The fossils of ancient horn corals can be found today a few miles outside of Payson, so can hillsides of geodes or ‘brain rocks.'
Break open the rocks and the crystal inside is revealed.
Local rockhounds will be revealing their passion for rocks at the 9th Annual Gem and Mineral Show, Oct. 14 and 15.
Arizona was once covered by ancient seas. Two hundred million years ago Payson was at the equator. The literal earth we're walking on now is a good 65 million years old.
Lee Norman, a member of the Rimstones Rock Club (RRC), holds up a red-brown rock that looks like it has little Cheerios embedded in it.
"This was once an animal that looked like a plant," she said. "It had tall stalks on it, and a flower on the top that would wave around and gather up food. Isn't it beautiful?"
The uninitiated need wonder no longer how someone living in Arizona might collect shark's teeth.
When the Rodeo-Chediski Fire burned the forests it revealed petrified wood created during a fire millions of years ago.
You can tell the chunks of wood were once tree trunks because you can see parts of the concentric circles that once formed the rings.
"There is more petrified wood to be found under what we call wait-a-minute bushes," Bob Norman said. "they look like tumbleweeds but have barbed ends, that catch your clothing.
As part of the multiple-use concept, so the amateur collector can have rocks to display, the National Forest Service allows an individual to collect one piece of any size, plus 25 more pounds, Patty Urch, another member of RRC said.
However, the Petrified Forest is a special preserve where the public is not allowed to remove rocks.
Sunlight can play tricks and what was once a brightly-hued rock can lose color or gain it.
For instance rose crystal, like the deposit found near Sycamore Creek eventually leaches white in the sun while jasper gets redder.
"Occasionally something that was covered up and so retained its color, when exposed to the elements oxidizes and loses its color," Patty Urch said.
Tarps along with long and short wave black lights are a necessity for certain rockhounds.
"At night you come out and hit these rocks with a black light and a lot of these minerals fluoresce into beautiful colors," RRC member Bob Norman said. "The rock may look grey in the sun, but hit it in the dark with a black light and it might be bright green."
Collectors often take a water bottle to spray rocks because water has the same effect of polishing the rock.
Others club members have found their niche in making jewelry -- either wire wrapping an uncut stone or cutting the stones into cabachons for mounting as brooches, pendants or earrings.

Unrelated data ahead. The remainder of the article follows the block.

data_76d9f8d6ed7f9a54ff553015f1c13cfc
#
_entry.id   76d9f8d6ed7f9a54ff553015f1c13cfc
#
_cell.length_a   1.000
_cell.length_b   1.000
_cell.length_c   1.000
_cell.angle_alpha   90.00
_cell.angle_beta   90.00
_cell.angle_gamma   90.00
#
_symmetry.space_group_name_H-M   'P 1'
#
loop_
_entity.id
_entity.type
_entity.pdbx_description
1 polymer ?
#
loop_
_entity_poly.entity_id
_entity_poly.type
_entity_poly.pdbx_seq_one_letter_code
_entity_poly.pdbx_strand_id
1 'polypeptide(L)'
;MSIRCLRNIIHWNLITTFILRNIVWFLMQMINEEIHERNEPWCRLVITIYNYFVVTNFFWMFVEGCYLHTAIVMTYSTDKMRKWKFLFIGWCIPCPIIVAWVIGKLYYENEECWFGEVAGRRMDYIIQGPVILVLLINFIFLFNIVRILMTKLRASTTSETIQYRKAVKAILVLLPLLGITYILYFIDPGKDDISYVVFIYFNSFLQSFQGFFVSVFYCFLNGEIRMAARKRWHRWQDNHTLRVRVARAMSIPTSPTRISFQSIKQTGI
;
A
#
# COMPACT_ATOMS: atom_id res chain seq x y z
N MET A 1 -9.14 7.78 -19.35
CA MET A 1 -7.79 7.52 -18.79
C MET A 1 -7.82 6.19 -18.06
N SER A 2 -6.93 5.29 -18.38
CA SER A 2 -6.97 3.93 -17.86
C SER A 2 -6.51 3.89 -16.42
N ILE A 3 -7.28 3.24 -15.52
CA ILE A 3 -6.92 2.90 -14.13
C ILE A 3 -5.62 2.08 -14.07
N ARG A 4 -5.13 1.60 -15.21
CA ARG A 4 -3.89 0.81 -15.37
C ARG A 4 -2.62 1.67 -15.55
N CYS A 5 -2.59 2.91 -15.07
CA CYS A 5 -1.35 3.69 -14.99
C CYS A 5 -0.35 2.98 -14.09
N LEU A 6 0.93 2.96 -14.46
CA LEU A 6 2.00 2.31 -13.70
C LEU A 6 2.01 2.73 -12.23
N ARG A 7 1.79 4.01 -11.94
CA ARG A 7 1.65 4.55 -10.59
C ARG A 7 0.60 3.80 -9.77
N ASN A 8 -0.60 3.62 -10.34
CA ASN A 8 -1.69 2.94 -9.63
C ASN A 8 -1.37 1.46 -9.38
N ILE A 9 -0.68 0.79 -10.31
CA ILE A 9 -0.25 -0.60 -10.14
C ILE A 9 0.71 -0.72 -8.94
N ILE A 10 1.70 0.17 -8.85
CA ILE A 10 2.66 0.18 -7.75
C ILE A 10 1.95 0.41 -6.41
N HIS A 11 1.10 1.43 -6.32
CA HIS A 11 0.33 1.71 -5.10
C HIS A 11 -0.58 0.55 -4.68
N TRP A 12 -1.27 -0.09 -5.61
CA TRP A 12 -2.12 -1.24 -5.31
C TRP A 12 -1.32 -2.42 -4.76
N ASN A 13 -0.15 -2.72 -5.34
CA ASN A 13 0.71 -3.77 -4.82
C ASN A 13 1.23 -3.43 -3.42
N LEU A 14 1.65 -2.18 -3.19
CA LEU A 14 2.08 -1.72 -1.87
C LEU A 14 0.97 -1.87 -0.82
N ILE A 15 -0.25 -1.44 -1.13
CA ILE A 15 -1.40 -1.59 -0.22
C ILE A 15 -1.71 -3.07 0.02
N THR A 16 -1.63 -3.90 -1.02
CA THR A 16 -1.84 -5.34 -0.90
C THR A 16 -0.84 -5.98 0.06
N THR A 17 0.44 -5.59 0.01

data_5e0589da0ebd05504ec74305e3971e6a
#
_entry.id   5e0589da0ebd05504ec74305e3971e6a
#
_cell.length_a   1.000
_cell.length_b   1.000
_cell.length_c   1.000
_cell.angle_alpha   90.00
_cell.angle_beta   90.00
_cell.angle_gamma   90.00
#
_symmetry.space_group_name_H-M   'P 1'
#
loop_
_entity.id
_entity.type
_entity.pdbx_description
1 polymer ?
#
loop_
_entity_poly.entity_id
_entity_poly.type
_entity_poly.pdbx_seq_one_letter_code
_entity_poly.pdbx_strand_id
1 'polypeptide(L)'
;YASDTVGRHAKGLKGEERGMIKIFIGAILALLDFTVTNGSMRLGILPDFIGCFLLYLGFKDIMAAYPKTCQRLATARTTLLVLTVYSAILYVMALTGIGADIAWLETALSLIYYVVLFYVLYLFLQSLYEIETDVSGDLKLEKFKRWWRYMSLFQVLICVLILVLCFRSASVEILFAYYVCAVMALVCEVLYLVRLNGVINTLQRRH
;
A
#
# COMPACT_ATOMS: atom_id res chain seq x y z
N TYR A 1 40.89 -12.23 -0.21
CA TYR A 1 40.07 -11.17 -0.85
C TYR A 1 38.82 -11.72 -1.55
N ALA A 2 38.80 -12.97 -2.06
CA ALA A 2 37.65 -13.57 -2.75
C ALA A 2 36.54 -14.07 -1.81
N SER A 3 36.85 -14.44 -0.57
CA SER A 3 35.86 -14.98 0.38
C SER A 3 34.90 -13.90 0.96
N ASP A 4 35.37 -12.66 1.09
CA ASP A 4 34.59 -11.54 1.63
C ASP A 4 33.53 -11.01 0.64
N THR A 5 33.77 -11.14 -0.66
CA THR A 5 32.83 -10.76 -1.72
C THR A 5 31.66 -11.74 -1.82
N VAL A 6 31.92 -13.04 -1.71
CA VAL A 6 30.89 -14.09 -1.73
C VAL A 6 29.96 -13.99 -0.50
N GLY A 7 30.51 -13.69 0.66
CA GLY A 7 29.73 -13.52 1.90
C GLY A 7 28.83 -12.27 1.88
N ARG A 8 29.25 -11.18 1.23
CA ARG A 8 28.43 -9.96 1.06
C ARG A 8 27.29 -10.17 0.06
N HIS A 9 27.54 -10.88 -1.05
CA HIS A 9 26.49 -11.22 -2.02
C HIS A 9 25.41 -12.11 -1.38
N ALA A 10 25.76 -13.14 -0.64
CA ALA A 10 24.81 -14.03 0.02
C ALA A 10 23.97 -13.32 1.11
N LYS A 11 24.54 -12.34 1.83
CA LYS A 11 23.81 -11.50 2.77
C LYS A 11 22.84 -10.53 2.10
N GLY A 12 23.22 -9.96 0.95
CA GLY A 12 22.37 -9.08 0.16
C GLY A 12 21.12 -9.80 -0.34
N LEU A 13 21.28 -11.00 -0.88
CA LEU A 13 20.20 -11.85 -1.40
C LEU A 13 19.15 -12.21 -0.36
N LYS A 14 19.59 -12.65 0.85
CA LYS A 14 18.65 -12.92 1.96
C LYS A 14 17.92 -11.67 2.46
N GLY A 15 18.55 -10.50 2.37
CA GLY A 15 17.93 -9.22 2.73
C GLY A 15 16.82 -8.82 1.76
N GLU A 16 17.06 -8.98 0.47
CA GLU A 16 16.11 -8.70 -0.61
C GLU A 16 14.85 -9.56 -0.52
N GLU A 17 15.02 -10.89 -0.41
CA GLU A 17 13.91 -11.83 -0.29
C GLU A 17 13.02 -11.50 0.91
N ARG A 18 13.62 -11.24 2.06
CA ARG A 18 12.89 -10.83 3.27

Others look for the odd-shaped stones that represent different things entirely.
The Norman garden is home to three peculiarly shaped rocks -- a fried egg, the chicken that laid it and the spatula for turning the egg over in the pan.
One of their prize pieces is a cool blue-green rock called a chrysacolla. It formed from soft minerals of copper and as it got harder it metamorphosed into turquoise.
Beautiful and at this stage, relatively easy to carve, the Native Americans used it to carve and created sacred jewelry.
Chrysacolla is the final stage.
The personal collections of Rimstones Rock Club members are showcased at Gila Community College, the Payson Public Library and the Museum of Rim Country Archaeology.
But the big show that includes the "truly antique" collections of many rockhounds plus the jewelry created by other gem and mineral hobbyists and professionals happens next weekend, Oct. 14 and 15.
There are rock raffles for the both adults and children.
Indeed, "kids love dinosaurs first, and rocks next," retired earth science teacher and RRC member Roy Urch said. "They just don't all follow the passion into adulthood," he continued with a smile.
Admission to the event is $3 for adults and dollar-off coupons are available from the chamber, the library and local businesses. Ticket money goes to the club's education fund. The club recently gave a set of three books on rocks and minerals to the eight area public schools and provided a $500 scholarship to local graduate Johnny Malloy, who is pursuing an earth science major.
Children under 12 are free.
"We rockhounds like to encourage the pebble puppies," Norman said.
Ninth Annual Gem and Mineral Show
When: 9 a.m. to 5 p.m. Saturday, Oct. 14; 10 a.m. to 4 p.m. Sunday, Oct. 15
Where: Tonto Apache Recreation Hall (near the Mazatzal Casino)